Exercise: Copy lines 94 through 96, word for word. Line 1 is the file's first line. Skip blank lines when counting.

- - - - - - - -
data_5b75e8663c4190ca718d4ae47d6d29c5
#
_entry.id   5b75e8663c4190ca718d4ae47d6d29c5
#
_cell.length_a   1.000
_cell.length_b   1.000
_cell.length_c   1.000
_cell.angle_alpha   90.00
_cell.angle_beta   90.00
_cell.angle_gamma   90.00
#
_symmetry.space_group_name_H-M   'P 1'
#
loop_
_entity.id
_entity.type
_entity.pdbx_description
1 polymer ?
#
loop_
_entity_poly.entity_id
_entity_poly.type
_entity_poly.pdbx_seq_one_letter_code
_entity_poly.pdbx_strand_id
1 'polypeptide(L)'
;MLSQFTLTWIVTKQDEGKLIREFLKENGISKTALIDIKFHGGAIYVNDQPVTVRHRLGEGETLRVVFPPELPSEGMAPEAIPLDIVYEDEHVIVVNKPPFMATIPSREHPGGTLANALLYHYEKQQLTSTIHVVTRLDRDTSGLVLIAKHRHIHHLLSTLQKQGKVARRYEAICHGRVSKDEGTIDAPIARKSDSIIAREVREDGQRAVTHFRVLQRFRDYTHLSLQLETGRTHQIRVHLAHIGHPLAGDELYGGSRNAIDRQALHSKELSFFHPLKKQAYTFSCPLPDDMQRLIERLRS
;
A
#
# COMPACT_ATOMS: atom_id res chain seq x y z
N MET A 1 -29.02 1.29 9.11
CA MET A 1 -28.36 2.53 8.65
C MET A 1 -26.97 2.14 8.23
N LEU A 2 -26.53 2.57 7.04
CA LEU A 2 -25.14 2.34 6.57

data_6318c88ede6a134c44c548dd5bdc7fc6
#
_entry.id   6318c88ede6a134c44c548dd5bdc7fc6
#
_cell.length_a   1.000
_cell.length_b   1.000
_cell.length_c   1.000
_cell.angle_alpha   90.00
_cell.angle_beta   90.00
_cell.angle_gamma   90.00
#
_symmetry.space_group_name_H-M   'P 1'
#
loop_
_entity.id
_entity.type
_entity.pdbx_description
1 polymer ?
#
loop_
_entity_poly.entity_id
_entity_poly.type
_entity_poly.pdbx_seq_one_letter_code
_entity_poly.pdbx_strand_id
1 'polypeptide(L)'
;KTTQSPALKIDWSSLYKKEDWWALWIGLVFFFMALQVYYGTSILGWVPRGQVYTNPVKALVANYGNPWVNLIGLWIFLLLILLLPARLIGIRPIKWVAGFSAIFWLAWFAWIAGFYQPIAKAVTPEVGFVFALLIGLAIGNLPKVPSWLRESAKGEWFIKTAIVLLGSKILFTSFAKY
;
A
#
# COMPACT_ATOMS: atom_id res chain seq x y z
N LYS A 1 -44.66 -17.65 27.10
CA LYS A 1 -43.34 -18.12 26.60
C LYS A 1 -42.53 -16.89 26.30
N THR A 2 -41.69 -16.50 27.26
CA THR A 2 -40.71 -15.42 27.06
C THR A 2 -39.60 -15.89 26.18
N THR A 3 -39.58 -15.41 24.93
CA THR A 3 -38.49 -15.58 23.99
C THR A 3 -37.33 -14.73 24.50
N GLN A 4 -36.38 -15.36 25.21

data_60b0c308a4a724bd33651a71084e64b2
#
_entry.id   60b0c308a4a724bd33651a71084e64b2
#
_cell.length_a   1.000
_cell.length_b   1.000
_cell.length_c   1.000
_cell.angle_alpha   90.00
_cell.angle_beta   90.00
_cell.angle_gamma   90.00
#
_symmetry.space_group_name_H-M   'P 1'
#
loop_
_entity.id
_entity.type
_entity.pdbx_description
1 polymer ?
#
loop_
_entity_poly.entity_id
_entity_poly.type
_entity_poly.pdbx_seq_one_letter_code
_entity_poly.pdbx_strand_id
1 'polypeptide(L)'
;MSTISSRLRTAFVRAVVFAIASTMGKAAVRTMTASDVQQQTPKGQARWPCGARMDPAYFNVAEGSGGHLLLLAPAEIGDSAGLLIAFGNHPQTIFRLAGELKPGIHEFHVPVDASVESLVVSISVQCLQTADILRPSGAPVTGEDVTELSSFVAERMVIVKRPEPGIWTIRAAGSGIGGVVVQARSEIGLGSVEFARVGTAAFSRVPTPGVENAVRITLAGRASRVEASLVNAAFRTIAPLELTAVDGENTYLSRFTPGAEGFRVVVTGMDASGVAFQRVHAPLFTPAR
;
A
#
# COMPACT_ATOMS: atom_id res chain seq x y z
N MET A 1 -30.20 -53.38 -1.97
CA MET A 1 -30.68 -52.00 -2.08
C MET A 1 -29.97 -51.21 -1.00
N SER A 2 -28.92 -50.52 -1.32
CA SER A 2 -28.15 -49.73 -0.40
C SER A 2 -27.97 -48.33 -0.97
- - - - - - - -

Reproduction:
#
loop_
_entity_poly.entity_id